Ideally a person would want to use their time well and be highly productive and effective. They wouldn’t get easily distracted or lose focus. Instead of procrastinating on things they need to get done, they’d be disciplined about accomplishing what’s most important when it should get done with minimal stress. The days would flow smoothly rather than bounce around between shifting priorities and putting our fires. Time should be spent doing your own job not making up for the shortcomings of others. We also need to be smart enough to ask for help when we are in over our heads. If we are being honest with ourselves, we’d own up to the fact that most of the stress in our careers is self-created.
Today is a national holiday in the U.S.A.celebrating the life and work of a great man – Martin Luther King (MLK). For many of us that means a three day weekend and this is a good thing. While I hope you spend some time today contemplating the words and importance of MLK, I also encourage you do embrace the time off. Instead of worrying about work or the lost time, allow yourself to enjoy some family time and/or moments of fun, rest, and relaxation. No one should work all the time even if you love your work.
I’ve seen many talented leaders and managers get in their own way when it comes to getting their point across. They almost seem oblivious or worse indifferent to the vibe in the room and how their message is being received. You can be right, but alienate other people if you are not careful. How you communicate can often be as important as what you communicate. Going all the way back to our grade schools days, nobody likes a “know it all.” Arrogance is a very unattractive personality trait. We all pay close attention to how those in positions of authority treat other people.
Being wise and responsible does not mean avoiding risk altogether. In fact, it requires embracing risk, the right risks at the right time with the required investment in resources.
We all get overwhelmed at times. It’s just part of life. Sometimes there is just too much to do and not enough time to do it in. Instead of stressing out when this happens, takes a step back, breathe, and come up with a plan of action. Here are some tactics/ideas that have worked for me:
People are motivated by all types of things and leaders are no different. There are always a few major drivers in an individual’s life that prompt action and focus our activities. Many of these motivators are formed in childhood or young adulthood. They can be good or bad or some degree of both. My personal contention is that living at the far end of any motivational continuum isn’t too healthy. I also believe that what drives you also has a big impact on the formation of your character and your values. We do tend to embody our priorities over time.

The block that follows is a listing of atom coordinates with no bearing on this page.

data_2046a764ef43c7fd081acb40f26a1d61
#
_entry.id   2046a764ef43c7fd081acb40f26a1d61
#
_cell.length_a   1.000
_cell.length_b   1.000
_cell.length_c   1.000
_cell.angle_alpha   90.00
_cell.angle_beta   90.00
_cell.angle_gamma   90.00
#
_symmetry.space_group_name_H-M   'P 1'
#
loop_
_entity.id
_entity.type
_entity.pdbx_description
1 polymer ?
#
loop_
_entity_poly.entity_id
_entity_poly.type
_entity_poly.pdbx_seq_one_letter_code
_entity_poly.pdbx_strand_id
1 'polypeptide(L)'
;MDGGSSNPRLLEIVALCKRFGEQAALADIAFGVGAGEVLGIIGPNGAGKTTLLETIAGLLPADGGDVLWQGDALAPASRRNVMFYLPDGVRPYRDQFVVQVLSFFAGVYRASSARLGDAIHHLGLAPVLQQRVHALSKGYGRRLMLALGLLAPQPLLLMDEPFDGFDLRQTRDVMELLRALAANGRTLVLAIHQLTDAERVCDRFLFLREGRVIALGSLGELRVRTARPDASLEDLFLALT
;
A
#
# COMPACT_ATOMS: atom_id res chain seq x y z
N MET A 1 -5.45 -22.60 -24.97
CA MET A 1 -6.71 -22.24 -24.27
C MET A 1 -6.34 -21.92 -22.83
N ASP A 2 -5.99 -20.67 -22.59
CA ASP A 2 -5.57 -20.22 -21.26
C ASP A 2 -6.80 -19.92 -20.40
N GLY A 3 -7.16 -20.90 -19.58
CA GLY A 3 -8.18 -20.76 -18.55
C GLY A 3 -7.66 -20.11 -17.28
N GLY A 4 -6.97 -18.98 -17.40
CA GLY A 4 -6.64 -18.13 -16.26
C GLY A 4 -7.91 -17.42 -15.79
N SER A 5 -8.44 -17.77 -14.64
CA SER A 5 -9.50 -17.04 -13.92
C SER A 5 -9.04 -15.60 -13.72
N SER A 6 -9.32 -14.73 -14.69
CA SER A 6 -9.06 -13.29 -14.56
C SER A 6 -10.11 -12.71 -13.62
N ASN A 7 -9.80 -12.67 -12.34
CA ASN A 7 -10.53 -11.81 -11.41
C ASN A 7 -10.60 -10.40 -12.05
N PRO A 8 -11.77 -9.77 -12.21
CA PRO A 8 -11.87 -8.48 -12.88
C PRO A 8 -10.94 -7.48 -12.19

In sports and in life, it doesn’t matter how much potential you have or how good you are, if your team/organization consistently loses or doesn’t live up to expectations. I’ve seen many capable and talented leaders stumble when it comes to getting results from others. It’s not always the smartest, most confident, and technically superior person who wins, but rather the leader who is able to get great results from average people. Leaders need to grow and leverage the capabilities of their team, continually develop their own skills sets, and step up in the clutch if they want to leave a legacy of winning and high performance.
Naturally, so much of what we read about leadership and personal development is focused on us and how we can improve as an individual. There is no shortage of resources or ideas that one can adopt and apply to their own lives. I’m happy that for anyone who is interested in living a meaningful life that there is a bevy of material at their disposal. What I sometimes find missing in this quest for self-improvement is a focus on the other people in your life. We can spend so much time looking inward that if we are not careful we will miss opportunities to reach outside of ourselves to make a real difference. It is never just about you.
We’ve all met people who seem to argue for the sake of arguing and we also know how we typically feel about them. Some people just have to have to find flaws in everything and/or disagree to be disagreeable. Just like the parable of “the boy who cried wolf” if you are find fault with everything, then it begins to diminish how seriously people take your opinions as a whole. It’s one thing to have a different point of view. It’s quite another to always default to having a different perspective. There’s a fine line to being objectively critical and becoming a crank.
There is no such thing as passive leadership. Leaders lead – it really is that simple. Instead of shying away from a challenge, leaders embrace it. When others are hesitant to take action, leaders step up and seize the initiative. Instead of folding under pressure, leaders thrive under the spotlight and find the harder parts of their job the most rewarding. Leaders intuitively know that everything important begins and ends with them, but the middle part is a team effort and they allow others to step up and share their individual and collective strengths as needed. The best leaders only say “I” when it involves shouldering the blame, but say “we” when it means sharing the credit.